Targeting 501 Yards

Back in 1985, Tampa Bay Tech running back Shawn Smith ran for a single-game Florida state record, 501 yards against Gibsonton East Bay. His son Eric Smith, perhaps the best running back the Sunshine State has to offer in the recruiting class of 2008, tells his father that record could be in jeopardy this coming fall.

"He just laughs at me," Smith said.

In pursuit of that rushing mark, Armwood High's Eric Smith will have to sift through plenty of mail and scholarship offers when making a college decision. Florida, Florida State and Miami have already offered a scholarship. Notre Dame is sending its fair share of mail to the 6-foot, 230 pound bruiser, with reported 4.57 speed in the 40-yard dash.

Back in Seffner, Fla., Smith and head coach Sean Callahan have discussed going after the record this season. They just don't want to look like poor sports in trying to achieve the goal.

"We've talked about it, to let him go loose one game and break his Dad's record," Callahan said. "When his dad played he was the only guy. We have a lot of guys we can spread the ball around to. We also try to be careful not to run the score up and what not, but he deserves a chance to do that. He could easily rush for 500 yards in one game, but we have so many mouths to feed here."

Smith dislocated his elbow in the opener last season, and didn't return until right before the playoffs. In four games, he averaged 11 yards per carry, rushing for 525 yards and 12 touchdowns. As a sophomore he ran for nearly 1,600 yards and 25 touchdowns for one of the best programs in the state.

Every time Florida head coach Urban Meyer is in the building to check up on blue-chip verbal commit Torrey Davis, he pulls Smith off to the side for a moment to say hello.

"When he runs, he tears the ground up," Callahan said. "There is grass and dirt flying from his shoes behind him. When he gets into the secondary, you can tell those guys don't want to tackle him.

"He's a big back that is really explosive on his first move. He is a north-south runner that isn't going to try and beat anybody around the corner, because he knows he won't be able to make a living off that on the next levels. He is a complete back. He catches the ball better than any back I've ever had. He blocks better than anybody I've ever had.

Recently, Callahan's had running backs Kalvin Bailey who originally signed with Iowa, and Demetrius McCray who inked with Indiana.

"My vision and me being a big back," Smith said of his strengths. "People underestimate my speed sometimes because I am so big. That's when I out run them or whatever."

Smith was hoping to maybe break his father's record this past year, or at least have a huge season before the injury.

"It was real hard, especially missing the game televised on ESPN (against Tampa Bay Jefferson High)," Smith said. "That was the hardest, watching everybody doing their thing, I had to sit on the sideline and chill, and become a cheerleader."

Smith's father went on to play at Louisville. He eventually left school early because he was homesick. Two of Smith's uncles left school for the same reason. Those have been the guys keeping on Eric and his 2.8 GPA, making sure he is doing what he needs to do to be ready for college.

"I have so many role models and examples teaching me how to get to the right place," Smith said. "I had so many people in my family that could've went pro, but they decided to come home and never went back to college.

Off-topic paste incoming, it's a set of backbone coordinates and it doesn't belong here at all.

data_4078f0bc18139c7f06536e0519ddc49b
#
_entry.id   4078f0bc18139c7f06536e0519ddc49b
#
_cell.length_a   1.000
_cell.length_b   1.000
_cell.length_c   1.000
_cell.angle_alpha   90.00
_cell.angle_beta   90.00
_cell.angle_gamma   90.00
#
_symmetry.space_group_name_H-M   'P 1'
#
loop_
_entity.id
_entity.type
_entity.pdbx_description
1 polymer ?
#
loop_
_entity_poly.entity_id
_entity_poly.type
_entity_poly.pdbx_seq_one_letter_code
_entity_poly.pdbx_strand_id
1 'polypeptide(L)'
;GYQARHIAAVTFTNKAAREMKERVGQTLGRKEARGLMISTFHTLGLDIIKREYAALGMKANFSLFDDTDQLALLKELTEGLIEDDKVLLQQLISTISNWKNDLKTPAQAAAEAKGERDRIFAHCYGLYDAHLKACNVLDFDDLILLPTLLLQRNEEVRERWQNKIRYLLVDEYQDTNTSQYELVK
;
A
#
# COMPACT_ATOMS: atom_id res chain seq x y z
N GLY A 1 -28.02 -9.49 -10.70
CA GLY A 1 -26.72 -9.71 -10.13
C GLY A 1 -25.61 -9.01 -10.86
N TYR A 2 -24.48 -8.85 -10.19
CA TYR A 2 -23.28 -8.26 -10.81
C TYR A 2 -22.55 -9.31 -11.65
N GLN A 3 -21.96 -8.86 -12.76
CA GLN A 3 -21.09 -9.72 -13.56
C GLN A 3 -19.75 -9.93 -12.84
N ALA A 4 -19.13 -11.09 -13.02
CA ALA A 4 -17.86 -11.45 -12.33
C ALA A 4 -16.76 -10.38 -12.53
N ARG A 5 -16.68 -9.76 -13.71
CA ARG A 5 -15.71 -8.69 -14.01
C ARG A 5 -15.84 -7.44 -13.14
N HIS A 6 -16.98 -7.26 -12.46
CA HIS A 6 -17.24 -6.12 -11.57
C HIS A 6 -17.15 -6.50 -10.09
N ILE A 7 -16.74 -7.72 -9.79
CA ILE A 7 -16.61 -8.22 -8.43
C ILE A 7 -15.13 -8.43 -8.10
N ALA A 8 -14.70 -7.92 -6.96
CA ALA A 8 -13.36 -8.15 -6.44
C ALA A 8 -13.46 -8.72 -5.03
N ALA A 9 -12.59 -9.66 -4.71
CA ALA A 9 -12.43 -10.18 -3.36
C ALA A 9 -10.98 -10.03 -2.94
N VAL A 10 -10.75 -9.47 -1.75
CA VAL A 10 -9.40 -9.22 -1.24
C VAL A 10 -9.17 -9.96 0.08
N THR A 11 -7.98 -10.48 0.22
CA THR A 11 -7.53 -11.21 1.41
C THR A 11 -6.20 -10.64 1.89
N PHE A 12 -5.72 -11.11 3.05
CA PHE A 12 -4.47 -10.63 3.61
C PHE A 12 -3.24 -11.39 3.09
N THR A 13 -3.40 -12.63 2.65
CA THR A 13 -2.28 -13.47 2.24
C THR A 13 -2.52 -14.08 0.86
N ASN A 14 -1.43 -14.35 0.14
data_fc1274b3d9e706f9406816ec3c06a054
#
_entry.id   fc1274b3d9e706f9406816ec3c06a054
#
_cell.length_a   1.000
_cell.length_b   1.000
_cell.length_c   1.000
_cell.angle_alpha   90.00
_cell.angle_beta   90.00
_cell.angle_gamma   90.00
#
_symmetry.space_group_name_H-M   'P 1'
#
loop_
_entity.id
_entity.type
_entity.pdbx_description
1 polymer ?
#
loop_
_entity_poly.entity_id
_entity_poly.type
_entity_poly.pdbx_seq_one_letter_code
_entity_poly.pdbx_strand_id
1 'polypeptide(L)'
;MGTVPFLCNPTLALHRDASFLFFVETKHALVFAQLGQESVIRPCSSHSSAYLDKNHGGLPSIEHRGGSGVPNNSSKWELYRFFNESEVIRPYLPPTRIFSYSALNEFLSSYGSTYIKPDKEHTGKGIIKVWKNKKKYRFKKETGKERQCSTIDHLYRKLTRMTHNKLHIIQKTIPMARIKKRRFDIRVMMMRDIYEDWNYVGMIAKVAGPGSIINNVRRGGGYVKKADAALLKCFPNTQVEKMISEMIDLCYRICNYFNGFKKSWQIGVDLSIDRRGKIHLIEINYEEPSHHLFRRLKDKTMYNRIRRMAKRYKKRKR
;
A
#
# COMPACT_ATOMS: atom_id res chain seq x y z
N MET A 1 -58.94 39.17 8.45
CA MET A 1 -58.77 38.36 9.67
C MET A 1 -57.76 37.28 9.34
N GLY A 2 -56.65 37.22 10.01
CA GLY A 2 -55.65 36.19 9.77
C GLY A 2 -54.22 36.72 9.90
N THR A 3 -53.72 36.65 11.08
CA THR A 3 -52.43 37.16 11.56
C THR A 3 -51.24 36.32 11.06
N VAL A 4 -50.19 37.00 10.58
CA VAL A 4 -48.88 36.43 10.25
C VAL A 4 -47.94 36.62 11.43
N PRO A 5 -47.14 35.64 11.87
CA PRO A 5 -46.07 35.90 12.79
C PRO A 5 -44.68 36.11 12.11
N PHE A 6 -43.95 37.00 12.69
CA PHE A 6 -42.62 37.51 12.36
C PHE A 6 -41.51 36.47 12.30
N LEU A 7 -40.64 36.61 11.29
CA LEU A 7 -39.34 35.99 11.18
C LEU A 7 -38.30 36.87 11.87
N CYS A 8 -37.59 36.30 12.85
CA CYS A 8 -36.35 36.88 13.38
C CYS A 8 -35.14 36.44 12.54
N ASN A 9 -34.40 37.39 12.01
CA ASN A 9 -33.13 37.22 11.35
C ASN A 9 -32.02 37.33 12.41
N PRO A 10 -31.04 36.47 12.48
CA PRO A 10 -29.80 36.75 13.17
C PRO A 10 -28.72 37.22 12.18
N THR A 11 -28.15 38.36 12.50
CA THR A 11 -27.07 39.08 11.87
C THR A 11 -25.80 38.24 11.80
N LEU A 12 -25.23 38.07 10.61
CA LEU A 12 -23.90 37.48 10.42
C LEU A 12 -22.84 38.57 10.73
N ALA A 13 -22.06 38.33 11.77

"Basically my father, he's not going to tell me he doesn't want me to go out of state, but he went out of state and the college life was faster. He told me he went to Louisville and he didn't have any friends other than his best friend who he went with. He came home over Christmas break his sophomore year and decided to never go back.

"If I come back, he's not going to let me stay. He is going to push me out of here."

Possibly back to Notre Dame.

There isn't too many schools outside the state, Smith is considering, but Notre Dame is right there with Georgia, Alabama and LSU.

"Because they are a winning program and have a great coach," Smith said about Notre Dame. "I see they run the ball some also. That is a big factor. They just don't pass."

Any school thinking of using Smith as a fullback on the next level, will be crossed off the list of consideration.

"He should never have to put his hand down in the dirt," Callahan stated. "If you look at the game in the NFL, it has kind of changed to the pound it style with a bigger back. Look at the Bears with Thomas Jones and Cedric Benson. Eric is the kind of guy you can pound it with, and if he breaks through is going to score.

"He is a guy that will play on Sunday," Callahan continued. "I think it would be sad for him to go to a program that would make him a fullback. That would be a real failure."

Smith hasn't been to any combines or camps, but plans to hit the camp in Orlando in April. He reports a max-bench press of 300 pounds and a max-squat of 415 pounds.

Smith has been on plenty of unofficial visits to Florida. He noted he would like to check out Florida State, Georgia, Alabama and Notre Dame this summer.

The father isn't the only one that takes heat from Smith around the house. His little brother, the team's starting middle linebacker as a sophomore gets some verbal abuse.

"Always," Smith stated with a laugh.

However, Petey Smith is a guy to keep an eye on in the class of 2009.

"He is the best player I've ever had," Callahan said. He has been coaching at Armwood since 1990, and has had a couple All-Americans over the years. "He is already the total package as a sophomore. He is 6-foot, 230 pounds and already runs faster than his brother. And we have no plans to move him to running back." Top Stories